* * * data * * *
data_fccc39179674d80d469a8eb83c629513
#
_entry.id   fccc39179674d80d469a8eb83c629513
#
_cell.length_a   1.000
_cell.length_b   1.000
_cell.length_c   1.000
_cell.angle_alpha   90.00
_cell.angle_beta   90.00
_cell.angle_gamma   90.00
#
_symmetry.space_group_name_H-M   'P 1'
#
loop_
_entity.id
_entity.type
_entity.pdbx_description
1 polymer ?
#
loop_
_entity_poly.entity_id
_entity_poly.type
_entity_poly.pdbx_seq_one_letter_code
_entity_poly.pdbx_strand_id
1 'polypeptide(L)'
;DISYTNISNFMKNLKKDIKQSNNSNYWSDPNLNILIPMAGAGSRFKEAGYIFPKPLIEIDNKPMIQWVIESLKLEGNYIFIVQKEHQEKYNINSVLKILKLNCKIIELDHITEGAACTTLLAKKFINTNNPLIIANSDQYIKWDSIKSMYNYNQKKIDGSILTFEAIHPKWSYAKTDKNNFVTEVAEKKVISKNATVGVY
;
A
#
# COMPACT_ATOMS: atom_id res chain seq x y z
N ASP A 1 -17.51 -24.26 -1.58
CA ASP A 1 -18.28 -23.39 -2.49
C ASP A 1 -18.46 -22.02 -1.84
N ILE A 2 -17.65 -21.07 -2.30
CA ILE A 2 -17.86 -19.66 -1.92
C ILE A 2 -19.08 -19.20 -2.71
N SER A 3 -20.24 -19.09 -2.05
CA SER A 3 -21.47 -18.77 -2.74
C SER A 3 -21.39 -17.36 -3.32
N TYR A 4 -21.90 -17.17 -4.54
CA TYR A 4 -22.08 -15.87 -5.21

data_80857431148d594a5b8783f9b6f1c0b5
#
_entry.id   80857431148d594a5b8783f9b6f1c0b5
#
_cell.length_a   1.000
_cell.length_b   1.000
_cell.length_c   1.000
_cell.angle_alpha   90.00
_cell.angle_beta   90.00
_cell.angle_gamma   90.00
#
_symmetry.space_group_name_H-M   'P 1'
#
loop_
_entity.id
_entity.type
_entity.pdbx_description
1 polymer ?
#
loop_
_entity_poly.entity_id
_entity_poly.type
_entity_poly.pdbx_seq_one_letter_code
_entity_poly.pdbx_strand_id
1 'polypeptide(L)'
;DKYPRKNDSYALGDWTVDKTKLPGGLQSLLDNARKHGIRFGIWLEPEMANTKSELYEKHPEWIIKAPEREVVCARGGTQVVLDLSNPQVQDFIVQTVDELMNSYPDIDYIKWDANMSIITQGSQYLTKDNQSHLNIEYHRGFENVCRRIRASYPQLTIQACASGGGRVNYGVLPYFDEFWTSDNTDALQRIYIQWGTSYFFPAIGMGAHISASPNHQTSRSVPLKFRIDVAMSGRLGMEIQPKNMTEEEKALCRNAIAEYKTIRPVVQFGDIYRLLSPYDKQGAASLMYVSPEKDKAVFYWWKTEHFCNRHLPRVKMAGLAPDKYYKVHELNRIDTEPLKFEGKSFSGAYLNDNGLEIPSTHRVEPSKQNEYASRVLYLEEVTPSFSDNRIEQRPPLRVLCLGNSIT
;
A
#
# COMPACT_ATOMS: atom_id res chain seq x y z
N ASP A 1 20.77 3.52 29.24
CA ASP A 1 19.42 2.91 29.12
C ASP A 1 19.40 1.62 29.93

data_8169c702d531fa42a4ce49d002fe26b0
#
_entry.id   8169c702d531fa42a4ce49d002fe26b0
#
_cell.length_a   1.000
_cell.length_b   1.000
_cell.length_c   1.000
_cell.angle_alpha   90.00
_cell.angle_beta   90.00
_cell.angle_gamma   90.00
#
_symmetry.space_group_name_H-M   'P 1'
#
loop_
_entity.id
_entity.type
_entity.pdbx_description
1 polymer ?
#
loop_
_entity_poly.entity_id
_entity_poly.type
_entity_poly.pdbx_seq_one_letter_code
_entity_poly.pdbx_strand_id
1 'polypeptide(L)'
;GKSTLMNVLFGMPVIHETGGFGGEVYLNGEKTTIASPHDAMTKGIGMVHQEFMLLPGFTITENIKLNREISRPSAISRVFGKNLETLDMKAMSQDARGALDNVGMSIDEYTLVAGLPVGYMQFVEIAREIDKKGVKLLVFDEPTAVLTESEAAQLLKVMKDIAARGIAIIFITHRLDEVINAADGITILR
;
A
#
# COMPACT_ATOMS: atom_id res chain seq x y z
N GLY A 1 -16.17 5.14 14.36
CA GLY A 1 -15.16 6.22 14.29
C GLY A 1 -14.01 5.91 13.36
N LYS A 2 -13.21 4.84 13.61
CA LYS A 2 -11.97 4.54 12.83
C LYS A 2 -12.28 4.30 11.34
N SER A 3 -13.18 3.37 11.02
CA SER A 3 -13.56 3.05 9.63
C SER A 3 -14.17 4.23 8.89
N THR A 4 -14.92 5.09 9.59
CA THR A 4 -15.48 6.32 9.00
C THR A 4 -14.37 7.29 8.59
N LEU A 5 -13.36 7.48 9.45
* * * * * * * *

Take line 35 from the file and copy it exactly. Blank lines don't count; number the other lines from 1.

CA ILE A 2 -17.86 -19.66 -1.92